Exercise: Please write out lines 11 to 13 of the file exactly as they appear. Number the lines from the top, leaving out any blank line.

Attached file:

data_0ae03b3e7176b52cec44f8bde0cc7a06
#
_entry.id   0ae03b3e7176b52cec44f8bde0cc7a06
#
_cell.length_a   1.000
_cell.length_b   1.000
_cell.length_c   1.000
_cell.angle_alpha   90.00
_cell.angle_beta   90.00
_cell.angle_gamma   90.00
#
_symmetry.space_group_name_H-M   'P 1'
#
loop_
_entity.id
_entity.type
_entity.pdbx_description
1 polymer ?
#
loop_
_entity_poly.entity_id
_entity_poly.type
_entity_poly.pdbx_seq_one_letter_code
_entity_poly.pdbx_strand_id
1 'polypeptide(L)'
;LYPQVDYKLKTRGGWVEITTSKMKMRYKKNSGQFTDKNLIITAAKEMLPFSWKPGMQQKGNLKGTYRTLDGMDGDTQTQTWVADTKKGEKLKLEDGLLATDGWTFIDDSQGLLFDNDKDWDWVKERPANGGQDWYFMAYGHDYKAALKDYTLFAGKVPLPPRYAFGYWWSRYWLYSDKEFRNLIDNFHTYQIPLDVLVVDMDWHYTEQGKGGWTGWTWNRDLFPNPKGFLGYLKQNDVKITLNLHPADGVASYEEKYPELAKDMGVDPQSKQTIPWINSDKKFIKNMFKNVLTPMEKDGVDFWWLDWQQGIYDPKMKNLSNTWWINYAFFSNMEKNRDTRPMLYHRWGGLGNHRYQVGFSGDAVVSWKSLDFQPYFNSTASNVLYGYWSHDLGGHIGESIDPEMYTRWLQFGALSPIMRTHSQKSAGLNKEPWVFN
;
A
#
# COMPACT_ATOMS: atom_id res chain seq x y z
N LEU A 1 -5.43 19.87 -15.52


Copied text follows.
#
_symmetry.space_group_name_H-M   'P 1'
#